A couple of weeks ago, I caught a promo for The Sunday Edition on the CBC for an interview with danah boyd. I missed the interview on the Sunday, but I downloaded the podcast to listen to while running. What I thought was fantastic about the interview was that she helped illuminate some of the challenges that parents and educators face when dealing with the way young people use digital tools.
I have felt conflicted as a teacher for some time when working with other teachers or parents to differentiate the difference between real and perceived risks online. I think that danah did a great job illustrating how the media contributes to a very high perceived risk of online interactions and contrasted it with the many policies that prevent caring adults from interacting with young people in their online spaces. So, kids at risk, who are often sharing their challenges in online spaces, can’t get the help that they should because their peers don’t know how to help them, and the adults in their lives aren’t in those spaces.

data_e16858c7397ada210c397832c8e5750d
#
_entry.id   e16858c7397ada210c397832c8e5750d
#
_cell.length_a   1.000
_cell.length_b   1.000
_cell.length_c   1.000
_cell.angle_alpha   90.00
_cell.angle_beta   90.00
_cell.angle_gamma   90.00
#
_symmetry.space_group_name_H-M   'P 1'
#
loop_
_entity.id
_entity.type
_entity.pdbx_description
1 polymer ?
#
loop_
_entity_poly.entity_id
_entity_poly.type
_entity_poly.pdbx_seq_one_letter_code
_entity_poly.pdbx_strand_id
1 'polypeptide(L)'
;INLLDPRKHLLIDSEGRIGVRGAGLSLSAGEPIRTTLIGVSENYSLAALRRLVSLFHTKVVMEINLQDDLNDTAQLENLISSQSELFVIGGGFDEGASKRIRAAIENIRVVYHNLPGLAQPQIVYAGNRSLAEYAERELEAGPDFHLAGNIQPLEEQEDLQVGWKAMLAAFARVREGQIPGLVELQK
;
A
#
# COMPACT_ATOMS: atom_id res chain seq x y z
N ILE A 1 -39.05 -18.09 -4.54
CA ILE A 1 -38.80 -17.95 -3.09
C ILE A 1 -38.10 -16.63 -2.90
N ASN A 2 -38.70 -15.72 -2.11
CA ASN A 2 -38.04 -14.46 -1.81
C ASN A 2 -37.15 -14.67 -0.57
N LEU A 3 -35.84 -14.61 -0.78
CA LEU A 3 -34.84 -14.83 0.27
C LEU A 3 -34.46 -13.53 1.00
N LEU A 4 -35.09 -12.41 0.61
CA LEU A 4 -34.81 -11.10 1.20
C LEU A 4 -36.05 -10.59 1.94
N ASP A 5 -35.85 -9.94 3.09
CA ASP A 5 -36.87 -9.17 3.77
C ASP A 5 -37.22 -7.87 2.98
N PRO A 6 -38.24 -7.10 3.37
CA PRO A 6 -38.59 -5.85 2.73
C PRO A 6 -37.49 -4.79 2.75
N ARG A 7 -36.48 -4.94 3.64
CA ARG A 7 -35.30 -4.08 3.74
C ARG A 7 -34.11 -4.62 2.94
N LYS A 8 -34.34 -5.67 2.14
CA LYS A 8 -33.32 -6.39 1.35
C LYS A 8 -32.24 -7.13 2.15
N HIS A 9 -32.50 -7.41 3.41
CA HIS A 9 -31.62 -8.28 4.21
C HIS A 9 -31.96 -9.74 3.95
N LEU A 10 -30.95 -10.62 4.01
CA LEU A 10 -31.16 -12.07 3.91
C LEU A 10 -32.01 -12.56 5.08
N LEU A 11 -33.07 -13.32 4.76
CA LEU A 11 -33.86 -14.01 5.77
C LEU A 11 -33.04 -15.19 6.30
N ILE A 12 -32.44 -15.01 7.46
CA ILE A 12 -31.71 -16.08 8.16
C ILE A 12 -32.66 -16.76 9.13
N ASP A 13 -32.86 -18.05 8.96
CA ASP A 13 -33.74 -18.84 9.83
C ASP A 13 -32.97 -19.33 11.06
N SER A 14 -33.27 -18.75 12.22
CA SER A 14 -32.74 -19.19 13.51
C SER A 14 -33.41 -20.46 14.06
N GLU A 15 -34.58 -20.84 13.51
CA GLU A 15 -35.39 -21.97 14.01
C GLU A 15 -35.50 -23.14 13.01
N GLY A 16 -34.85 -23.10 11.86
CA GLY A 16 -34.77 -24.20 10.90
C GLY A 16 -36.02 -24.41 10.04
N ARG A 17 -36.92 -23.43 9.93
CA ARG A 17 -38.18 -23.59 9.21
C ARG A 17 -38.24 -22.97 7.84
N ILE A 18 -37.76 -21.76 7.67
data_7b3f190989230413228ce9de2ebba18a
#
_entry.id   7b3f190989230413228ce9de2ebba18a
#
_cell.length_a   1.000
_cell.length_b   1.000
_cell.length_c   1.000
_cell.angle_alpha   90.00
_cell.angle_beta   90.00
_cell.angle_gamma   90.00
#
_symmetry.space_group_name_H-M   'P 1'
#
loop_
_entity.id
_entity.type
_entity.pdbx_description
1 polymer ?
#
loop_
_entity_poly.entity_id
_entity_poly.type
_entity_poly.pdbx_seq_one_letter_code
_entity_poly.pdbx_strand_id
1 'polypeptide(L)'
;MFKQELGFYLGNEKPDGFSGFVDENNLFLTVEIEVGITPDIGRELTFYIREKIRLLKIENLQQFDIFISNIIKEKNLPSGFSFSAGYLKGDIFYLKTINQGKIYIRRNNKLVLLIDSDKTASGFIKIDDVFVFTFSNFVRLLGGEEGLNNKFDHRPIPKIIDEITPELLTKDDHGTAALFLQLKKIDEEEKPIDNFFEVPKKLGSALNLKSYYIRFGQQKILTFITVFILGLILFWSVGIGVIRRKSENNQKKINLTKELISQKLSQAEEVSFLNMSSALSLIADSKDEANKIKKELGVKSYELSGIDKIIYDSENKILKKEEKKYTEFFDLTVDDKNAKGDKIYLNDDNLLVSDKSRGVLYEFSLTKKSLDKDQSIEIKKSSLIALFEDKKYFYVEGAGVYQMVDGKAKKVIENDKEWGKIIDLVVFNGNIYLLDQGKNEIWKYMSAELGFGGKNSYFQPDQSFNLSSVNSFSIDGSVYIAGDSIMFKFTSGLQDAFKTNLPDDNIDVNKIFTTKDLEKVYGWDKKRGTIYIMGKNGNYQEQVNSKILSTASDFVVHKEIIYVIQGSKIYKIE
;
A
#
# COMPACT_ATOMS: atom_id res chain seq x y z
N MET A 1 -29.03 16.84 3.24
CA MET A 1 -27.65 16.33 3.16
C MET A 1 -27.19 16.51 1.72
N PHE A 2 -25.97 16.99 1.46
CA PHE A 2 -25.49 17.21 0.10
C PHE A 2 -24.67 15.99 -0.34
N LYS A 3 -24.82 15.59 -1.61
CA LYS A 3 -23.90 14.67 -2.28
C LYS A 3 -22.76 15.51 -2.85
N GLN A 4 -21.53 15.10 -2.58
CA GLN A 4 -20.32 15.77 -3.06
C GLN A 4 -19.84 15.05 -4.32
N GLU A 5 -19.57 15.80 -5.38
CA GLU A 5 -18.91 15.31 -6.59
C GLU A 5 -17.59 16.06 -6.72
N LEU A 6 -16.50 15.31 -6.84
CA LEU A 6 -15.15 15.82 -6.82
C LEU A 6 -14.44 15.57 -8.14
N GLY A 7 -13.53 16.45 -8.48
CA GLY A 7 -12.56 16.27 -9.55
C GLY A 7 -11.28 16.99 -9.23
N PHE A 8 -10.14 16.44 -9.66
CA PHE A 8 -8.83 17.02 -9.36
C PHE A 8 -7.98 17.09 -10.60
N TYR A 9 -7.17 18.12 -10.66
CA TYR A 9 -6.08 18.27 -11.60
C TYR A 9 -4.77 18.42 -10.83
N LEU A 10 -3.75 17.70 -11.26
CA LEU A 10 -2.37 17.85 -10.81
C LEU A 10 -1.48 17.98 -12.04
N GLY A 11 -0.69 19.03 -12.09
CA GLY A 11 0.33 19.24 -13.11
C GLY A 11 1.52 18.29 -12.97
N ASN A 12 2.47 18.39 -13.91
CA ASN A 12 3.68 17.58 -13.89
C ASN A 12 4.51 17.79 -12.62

The host, Michael Enright commented on “how sad” it was that people couldn’t find adults in their lives to relate to in person, but acknowledged that it was just as sad that those same caring adults weren’t a part of the online spaces. Just like good teaching, we need to meet young people where they’re at. However, I know that I personally am very careful about online interactions with the students in my class. I’ve made a choice not to “friend” students on social networks, and I’m careful about my public profile, so that students who choose to follow me on Twitter or read my blog find a professional presence. I wonder if we will come to a time and place in our profession where that changes.
For all teachers, parents, and others who work with young people, I highly recommend listening to the interview and reflecting on how you interact with the young people in your life.
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